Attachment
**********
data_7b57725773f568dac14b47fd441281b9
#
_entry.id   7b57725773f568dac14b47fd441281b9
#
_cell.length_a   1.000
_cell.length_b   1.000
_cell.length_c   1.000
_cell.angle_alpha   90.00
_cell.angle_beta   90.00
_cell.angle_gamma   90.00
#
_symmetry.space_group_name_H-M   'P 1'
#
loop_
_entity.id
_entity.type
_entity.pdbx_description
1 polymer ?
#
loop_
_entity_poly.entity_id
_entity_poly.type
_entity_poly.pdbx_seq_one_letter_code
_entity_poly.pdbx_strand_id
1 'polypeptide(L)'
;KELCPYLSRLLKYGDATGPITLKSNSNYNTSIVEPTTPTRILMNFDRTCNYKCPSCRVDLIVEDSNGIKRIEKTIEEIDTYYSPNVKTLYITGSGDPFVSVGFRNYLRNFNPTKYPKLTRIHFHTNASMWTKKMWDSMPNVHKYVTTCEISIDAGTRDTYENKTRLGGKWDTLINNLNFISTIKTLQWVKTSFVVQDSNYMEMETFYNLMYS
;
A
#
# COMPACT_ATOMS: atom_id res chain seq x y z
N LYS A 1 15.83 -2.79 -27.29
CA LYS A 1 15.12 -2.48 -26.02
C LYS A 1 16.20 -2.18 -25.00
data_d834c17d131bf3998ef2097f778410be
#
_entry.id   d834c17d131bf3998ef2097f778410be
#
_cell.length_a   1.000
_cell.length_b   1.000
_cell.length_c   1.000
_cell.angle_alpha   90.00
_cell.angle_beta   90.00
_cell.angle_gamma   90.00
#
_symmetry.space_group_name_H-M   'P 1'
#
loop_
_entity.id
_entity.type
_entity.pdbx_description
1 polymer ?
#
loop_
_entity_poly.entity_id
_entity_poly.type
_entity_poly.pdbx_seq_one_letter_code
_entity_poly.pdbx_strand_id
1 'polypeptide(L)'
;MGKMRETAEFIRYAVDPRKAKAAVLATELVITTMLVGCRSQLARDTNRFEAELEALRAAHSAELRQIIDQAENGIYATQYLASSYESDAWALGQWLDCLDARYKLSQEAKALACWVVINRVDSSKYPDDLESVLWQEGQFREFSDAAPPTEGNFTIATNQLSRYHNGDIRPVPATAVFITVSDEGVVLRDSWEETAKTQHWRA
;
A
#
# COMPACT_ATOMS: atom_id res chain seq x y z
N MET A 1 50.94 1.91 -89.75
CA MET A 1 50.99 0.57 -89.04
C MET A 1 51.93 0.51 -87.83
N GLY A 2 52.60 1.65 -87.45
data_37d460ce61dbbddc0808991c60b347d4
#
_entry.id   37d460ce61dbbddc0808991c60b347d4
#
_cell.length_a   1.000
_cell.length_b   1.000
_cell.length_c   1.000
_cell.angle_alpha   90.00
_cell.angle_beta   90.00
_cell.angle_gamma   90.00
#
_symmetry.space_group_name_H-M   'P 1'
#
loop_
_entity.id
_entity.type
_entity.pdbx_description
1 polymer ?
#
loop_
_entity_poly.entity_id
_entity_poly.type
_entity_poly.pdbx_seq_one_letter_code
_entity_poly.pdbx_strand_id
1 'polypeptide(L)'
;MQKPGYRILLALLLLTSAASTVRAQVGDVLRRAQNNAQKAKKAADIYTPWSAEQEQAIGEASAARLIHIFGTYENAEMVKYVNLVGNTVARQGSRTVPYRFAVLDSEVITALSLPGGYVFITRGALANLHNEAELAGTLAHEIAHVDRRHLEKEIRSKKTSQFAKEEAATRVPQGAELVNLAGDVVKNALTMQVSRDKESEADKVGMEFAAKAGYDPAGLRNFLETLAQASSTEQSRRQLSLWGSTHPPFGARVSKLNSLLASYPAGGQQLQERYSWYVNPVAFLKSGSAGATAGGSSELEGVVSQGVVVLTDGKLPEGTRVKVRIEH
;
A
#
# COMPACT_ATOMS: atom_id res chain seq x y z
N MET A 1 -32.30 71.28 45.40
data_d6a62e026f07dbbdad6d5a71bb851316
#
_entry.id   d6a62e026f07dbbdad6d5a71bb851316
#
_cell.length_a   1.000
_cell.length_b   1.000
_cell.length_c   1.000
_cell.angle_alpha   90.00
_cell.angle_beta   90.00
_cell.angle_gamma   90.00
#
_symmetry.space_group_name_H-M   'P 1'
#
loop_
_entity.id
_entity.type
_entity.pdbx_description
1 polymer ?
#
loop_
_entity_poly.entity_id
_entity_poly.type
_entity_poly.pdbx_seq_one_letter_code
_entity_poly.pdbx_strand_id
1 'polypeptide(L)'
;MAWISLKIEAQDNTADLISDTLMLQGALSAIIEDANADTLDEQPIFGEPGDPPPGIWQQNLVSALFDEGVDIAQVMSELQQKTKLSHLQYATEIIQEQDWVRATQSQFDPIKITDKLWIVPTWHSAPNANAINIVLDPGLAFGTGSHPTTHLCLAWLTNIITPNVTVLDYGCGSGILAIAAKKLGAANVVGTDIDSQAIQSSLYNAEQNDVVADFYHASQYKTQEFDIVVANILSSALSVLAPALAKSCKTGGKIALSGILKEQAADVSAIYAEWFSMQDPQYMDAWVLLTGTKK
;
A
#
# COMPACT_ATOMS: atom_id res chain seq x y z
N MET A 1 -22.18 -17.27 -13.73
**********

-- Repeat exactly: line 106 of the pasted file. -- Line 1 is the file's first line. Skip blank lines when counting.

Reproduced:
_cell.angle_alpha   90.00